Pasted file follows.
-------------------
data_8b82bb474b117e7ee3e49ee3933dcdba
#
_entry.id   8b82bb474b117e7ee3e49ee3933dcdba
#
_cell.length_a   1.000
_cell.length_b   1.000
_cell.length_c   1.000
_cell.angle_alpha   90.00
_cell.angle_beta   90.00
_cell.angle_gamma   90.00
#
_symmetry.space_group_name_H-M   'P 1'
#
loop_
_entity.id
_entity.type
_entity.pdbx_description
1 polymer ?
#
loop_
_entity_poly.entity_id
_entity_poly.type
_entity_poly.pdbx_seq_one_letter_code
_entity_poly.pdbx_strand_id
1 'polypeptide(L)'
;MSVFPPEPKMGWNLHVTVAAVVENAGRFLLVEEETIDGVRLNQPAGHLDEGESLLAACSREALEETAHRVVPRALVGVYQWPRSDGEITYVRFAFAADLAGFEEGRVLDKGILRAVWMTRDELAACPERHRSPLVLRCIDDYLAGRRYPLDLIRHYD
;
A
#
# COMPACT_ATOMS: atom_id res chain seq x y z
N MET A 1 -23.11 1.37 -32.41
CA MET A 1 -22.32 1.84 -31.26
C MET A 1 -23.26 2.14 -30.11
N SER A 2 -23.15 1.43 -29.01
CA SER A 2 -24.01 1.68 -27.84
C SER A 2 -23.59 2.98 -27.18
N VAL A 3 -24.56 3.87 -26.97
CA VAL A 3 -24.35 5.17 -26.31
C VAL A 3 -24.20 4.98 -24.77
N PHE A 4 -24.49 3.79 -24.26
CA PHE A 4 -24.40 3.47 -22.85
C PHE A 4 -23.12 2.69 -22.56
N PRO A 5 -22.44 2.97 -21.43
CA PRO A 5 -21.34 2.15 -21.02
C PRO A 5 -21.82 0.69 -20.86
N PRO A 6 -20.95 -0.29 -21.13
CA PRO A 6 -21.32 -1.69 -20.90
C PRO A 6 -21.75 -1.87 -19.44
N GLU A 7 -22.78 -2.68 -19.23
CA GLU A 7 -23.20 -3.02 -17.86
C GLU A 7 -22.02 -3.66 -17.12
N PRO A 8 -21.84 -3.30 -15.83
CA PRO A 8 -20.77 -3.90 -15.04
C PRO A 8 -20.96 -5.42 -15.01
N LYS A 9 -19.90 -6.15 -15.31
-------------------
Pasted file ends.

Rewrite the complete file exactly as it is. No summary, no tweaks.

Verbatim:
data_8b82bb474b117e7ee3e49ee3933dcdba
#
_entry.id   8b82bb474b117e7ee3e49ee3933dcdba
#
_cell.length_a   1.000
_cell.length_b   1.000
_cell.length_c   1.000
_cell.angle_alpha   90.00
_cell.angle_beta   90.00
_cell.angle_gamma   90.00
#
_symmetry.space_group_name_H-M   'P 1'
#
loop_
_entity.id
_entity.type
_entity.pdbx_description
1 polymer ?
#
loop_
_entity_poly.entity_id
_entity_poly.type
_entity_poly.pdbx_seq_one_letter_code
_entity_poly.pdbx_strand_id
1 'polypeptide(L)'
;MSVFPPEPKMGWNLHVTVAAVVENAGRFLLVEEETIDGVRLNQPAGHLDEGESLLAACSREALEETAHRVVPRALVGVYQWPRSDGEITYVRFAFAADLAGFEEGRVLDKGILRAVWMTRDELAACPERHRSPLVLRCIDDYLAGRRYPLDLIRHYD
;
A
#
# COMPACT_ATOMS: atom_id res chain seq x y z
N MET A 1 -23.11 1.37 -32.41
CA MET A 1 -22.32 1.84 -31.26
C MET A 1 -23.26 2.14 -30.11
N SER A 2 -23.15 1.43 -29.01
CA SER A 2 -24.01 1.68 -27.84
C SER A 2 -23.59 2.98 -27.18
N VAL A 3 -24.56 3.87 -26.97
CA VAL A 3 -24.35 5.17 -26.31
C VAL A 3 -24.20 4.98 -24.77
N PHE A 4 -24.49 3.79 -24.26
CA PHE A 4 -24.40 3.47 -22.85
C PHE A 4 -23.12 2.69 -22.56
N PRO A 5 -22.44 2.97 -21.43
CA PRO A 5 -21.34 2.15 -21.02
C PRO A 5 -21.82 0.69 -20.86
N PRO A 6 -20.95 -0.29 -21.13
CA PRO A 6 -21.32 -1.69 -20.90
C PRO A 6 -21.75 -1.87 -19.44
N GLU A 7 -22.78 -2.68 -19.23
CA GLU A 7 -23.20 -3.02 -17.86
C GLU A 7 -22.02 -3.66 -17.12
N PRO A 8 -21.84 -3.30 -15.83
CA PRO A 8 -20.77 -3.90 -15.04
C PRO A 8 -20.96 -5.42 -15.01
N LYS A 9 -19.90 -6.15 -15.31